SYRUSS the rock band from Plymouth, Devon (Southwest England) have got themselves a shiny new website - have a gander.
July 15, 2010
July 5, 2010
Bandonkers is a relatively new website that gives musicians a way of searching for other musicians in their local area. It’s a good idea, a user can either post their own advert, or search through existing advertisements posted by other musicians. It’s all about connecting musicians and bands in your local area. Looking for a drummer? Or are you a drummer looking for a band? You get my drift, it’s a simple concept.
As you have probably guessed, Bandonkers is yet another one of those sites like Unsigned Band Promotion, Band Directory and London Gigs, that needs your support if you want to benefit from it - tell your friends and give them all a try.
The Bandonkers website seems very easy to use and there are no charges whatsoever - it’s free!
July 1, 2010
"Like farming, gardening and vegetables, SEO and linking in my view should be organic. Organic SEO and organic linking are free and natural, it’s being found in the top ten search engine results without paying for the privilege, and linking with websites that are like minded and relevant to yours. Organic links tend to receive much more traffic than non-organic (unrelated) links…" Search Engine Optimization SEO For Bands - by UBP June 08. But what would happen if a band chose Black Hat SEO!
The name Black Hat comes to us from the hacking community, he’s the baddy, the bad man, the villain dressed in black with a black hat like "Angel Eyes" in The Good, the Bad and the Ugly, "Harry Lime" in The Third Man, he’ll send you down a blind-ally, shoot you between the running lights or fuck you up by injecting you with a virus - just for the fun of it. Black Hat SEO is using unethical methods to gain a top search engine ranking. A typical Black Hat SEO tactic is spamdexing: Keyword stuffing/spamming - filling every available URL, meta tag, tag, attribute, title, link and textual space with duplicated keywords and key phrases that maybe irrelevant and unrelated to the website’s actual topic. Using hidden or disguised text and links. Using link spamming/farms… there’s a long list of dirty little tricks, the one I hate is where the villainous bastard copies a high-performing webpage and implements a sneaky redirect on it so the visitor is sent to another webpage without their knowledge, or they hotlink to images and copy well written content to blur the boundaries between two websites, so they can gain a sort of disguised recognition and look legitimate and ply their scurrilous trade - phishing, or installing a virus, trojan or some other shitty badware onto the HD of the poor innocent victims who visit their swindling websites.
A note about inline linking (hotlinking), a while ago I was looking through my website statistics and I found that a band had hotlinked directly to one of my images - the image was only a one pixel by one pixel transparent spacer gif @ 85 bytes, odd, but not really a problem - of course there is a serious side to hotlinking as the perpetrator is steeling bandwidth - in the case of the spacer gif not much, but if the object file was large and the perpetrator’s website was popular, then it might be a different story. Just in case you don’t know what I’m talking about, inline linking is where webpage B links directly to a file, usually an image, video or mp3, that is hosted and owned by webpage A. Webpage B is also said to be using/stealing the bandwidth of webpage A - which is bloody annoying if the monthly bandwidth allowance is exceeded - doubly annoying because they are probably committing a copyright violation!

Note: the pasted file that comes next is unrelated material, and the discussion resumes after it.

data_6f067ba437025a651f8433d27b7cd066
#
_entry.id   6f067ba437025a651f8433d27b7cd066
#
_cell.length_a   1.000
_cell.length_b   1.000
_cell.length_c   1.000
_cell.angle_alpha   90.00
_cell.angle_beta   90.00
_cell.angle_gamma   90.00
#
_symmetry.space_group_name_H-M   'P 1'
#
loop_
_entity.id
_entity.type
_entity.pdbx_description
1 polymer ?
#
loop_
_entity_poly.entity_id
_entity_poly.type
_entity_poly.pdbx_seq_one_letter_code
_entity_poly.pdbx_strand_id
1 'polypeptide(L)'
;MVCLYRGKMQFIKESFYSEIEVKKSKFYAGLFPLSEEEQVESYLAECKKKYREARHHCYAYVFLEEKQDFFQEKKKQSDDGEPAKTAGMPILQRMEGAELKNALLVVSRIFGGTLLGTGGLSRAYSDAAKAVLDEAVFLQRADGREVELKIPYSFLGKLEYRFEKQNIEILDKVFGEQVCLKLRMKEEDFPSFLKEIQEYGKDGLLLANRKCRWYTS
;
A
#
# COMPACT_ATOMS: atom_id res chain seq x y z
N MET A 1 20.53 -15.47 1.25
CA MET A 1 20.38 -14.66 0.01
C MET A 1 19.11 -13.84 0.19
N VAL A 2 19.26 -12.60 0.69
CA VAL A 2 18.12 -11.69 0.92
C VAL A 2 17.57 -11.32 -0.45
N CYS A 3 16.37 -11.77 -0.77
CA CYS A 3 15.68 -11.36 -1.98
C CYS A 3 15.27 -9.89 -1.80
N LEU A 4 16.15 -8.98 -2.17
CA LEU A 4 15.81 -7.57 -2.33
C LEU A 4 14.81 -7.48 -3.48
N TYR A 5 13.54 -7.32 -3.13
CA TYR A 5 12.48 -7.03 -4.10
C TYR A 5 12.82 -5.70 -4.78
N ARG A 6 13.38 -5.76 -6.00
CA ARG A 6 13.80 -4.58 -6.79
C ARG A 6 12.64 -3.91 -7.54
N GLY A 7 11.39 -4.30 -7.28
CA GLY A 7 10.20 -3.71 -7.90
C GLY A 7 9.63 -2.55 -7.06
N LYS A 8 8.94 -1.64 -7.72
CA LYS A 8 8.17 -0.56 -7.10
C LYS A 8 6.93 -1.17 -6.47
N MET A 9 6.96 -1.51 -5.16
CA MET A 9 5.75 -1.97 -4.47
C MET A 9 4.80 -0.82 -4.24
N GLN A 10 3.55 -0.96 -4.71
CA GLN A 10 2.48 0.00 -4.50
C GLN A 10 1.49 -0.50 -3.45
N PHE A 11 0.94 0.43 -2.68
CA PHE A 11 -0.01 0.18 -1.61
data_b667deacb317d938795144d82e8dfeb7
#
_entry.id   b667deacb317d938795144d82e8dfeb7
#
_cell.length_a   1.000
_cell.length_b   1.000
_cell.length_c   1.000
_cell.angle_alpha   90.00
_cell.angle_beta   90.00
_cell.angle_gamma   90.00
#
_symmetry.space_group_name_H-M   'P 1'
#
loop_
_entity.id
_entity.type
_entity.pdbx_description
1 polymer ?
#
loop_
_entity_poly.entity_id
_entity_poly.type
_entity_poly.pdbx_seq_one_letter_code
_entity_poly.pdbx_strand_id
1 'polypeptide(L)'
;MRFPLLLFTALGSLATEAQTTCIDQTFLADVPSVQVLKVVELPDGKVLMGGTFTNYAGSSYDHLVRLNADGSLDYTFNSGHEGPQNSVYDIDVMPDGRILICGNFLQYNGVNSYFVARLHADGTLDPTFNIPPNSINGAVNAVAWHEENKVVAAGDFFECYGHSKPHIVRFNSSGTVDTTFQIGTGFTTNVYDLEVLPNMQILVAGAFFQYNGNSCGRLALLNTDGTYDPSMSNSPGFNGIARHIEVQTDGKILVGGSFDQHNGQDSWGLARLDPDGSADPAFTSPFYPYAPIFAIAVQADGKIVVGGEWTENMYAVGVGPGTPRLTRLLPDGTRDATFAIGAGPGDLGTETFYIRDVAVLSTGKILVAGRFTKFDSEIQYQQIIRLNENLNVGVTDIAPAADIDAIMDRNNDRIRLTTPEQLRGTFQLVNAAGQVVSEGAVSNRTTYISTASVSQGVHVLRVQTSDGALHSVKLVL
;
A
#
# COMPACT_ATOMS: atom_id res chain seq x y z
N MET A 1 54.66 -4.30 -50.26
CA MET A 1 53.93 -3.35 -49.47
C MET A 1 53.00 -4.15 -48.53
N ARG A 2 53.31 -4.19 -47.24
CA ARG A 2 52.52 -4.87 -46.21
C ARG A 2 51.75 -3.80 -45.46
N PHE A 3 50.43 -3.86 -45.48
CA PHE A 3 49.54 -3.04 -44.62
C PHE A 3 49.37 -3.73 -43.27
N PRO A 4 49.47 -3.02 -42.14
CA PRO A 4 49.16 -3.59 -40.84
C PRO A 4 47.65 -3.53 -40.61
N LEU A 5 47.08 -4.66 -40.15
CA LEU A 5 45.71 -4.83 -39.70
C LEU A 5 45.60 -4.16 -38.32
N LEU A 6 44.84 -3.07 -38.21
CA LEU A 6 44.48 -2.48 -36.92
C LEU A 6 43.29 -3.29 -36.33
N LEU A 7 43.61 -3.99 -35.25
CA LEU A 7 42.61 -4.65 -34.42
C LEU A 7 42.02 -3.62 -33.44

If a webmaster catches you stealing their content or bandwidth that they’ve paid for, without their permission, they will always think of something nasty and the sword of Damocles will soon fall upon your band! Obviously the consequences of being caught by a search engine for using black hat SEO tactics are equally harsh, websites are often blocked and/or removed.
White Hat SEO is the opposite to black hat, he is The Lone Ranger, a web standards hero, a content and linking star, and it is the way to go for all music and art related websites. Here are five ways to make your music website a hit using white hat SEO:
- Concentrate on your visitor, not the search engines, your website is for people, not some mindless computer - unique and relevant content are key words of great importance.
- Make each page within your website relevant to your theme, don’t go off-message or be disjointed, stay focused and keep adding value by creating more interesting content.
- Use textual content, actual words, not images, to deliver your message. Humans type words to find you. Web crawlers don’t see words contained within images. I know images are very important for website design and visitor experience - use descriptive title elements and img alt attributes to include some extra and much needed text. SEO is a word thing!
- Don’t become a slave to PageRank and go down the "I must get a link from everyone" road, it’s bollocks. Link with friendly and like-minded websites.
- Make sure your website loads quickly:
- Don’t use frames (which could mean loading four pages) redirects or cloaking.
How quickly your website loads can also be seen as a green, carbon sensitive issue because it helps to reduce bandwidth and costs, which is why Google is now looking kindly on speedy websites.